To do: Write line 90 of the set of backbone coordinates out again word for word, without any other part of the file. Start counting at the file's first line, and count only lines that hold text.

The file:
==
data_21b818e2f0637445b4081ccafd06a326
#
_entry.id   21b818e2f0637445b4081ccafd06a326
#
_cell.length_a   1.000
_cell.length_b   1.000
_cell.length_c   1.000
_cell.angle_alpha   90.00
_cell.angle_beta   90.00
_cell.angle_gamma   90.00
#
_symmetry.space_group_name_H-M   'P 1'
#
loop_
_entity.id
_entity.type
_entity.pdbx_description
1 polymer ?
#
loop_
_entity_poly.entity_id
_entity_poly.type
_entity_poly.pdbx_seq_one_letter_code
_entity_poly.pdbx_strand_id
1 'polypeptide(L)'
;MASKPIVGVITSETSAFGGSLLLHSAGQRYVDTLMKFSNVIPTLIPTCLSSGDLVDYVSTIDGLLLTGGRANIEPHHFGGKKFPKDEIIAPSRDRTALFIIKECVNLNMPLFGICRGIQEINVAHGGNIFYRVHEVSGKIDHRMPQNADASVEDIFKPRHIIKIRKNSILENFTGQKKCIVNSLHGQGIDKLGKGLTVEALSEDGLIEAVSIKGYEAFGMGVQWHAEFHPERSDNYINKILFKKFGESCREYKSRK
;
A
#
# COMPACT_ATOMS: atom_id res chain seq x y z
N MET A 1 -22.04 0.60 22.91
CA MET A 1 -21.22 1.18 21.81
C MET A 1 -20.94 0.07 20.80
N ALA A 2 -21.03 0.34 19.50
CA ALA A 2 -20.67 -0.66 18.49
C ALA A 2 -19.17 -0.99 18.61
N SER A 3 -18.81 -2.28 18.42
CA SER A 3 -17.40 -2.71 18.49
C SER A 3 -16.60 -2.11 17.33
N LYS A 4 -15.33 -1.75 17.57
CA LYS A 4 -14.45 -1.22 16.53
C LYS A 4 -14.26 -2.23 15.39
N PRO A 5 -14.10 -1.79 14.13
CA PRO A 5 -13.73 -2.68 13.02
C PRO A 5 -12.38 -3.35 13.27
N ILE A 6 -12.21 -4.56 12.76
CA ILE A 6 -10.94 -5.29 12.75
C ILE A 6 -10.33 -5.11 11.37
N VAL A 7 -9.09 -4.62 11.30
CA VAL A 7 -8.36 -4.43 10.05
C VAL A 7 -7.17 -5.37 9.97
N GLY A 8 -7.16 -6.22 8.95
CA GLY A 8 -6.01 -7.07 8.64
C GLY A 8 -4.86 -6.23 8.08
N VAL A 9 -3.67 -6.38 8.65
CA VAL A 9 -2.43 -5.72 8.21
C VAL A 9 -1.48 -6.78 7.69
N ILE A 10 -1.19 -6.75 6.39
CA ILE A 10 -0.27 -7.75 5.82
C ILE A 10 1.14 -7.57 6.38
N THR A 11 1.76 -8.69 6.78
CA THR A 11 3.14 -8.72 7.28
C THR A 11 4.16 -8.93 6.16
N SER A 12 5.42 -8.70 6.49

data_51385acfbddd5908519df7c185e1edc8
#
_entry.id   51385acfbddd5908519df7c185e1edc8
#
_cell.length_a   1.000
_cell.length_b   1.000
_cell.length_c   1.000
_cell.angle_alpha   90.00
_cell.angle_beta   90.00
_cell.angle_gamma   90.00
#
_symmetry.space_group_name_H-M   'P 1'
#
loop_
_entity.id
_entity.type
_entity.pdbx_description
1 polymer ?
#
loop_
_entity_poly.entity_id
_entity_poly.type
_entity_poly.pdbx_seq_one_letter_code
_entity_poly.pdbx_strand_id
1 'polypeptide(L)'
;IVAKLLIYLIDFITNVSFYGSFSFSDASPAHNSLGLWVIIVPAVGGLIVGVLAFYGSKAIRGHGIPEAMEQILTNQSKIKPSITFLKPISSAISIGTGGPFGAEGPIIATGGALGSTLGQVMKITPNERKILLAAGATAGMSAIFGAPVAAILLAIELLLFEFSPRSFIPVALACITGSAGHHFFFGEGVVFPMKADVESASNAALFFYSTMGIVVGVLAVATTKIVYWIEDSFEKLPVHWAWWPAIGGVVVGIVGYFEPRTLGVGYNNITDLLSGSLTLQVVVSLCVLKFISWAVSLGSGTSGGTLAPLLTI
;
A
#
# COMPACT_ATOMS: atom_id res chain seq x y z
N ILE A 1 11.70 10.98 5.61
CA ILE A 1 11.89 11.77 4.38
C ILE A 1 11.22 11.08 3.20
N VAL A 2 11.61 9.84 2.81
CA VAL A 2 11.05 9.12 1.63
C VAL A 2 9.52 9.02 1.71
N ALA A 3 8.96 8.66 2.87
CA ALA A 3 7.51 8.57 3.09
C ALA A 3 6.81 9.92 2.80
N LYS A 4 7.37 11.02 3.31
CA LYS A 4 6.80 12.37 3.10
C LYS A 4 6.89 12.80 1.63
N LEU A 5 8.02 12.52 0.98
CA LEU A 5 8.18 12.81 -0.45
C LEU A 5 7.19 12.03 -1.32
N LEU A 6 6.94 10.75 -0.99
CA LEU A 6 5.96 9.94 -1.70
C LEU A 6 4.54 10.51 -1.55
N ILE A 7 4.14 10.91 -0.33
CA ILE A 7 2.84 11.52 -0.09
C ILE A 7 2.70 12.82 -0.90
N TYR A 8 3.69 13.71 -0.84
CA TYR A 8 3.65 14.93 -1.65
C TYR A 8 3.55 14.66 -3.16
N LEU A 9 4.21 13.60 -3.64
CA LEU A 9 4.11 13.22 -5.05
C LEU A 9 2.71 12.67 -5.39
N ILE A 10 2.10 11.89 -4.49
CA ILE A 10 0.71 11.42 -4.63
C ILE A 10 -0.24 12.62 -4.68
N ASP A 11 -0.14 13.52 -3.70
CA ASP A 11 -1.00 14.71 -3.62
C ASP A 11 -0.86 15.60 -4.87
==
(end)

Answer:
;IVAKLLIYLIDFITNVSFYGSFSFSDASPAHNSLGLWVIIVPAVGGLIVGVLAFYGSKAIRGHGIPEAMEQILTNQSKIKPSITFLKPISSAISIGTGGPFGAEGPIIATGGALGSTLGQVMKITPNERKILLAAGATAGMSAIFGAPVAAILLAIELLLFEFSPRSFIPVALACITGSAGHHFFFGEGVVFPMKADVESASNAALFFYSTMGIVVGVLAVATTKIVYWIEDSFEKLPVHWAWWPAIGGVVVGIVGYFEPRTLGVGYNNITDLLSGSLTLQVVVSLCVLKFISWAVSLGSGTSGGTLAPLLTI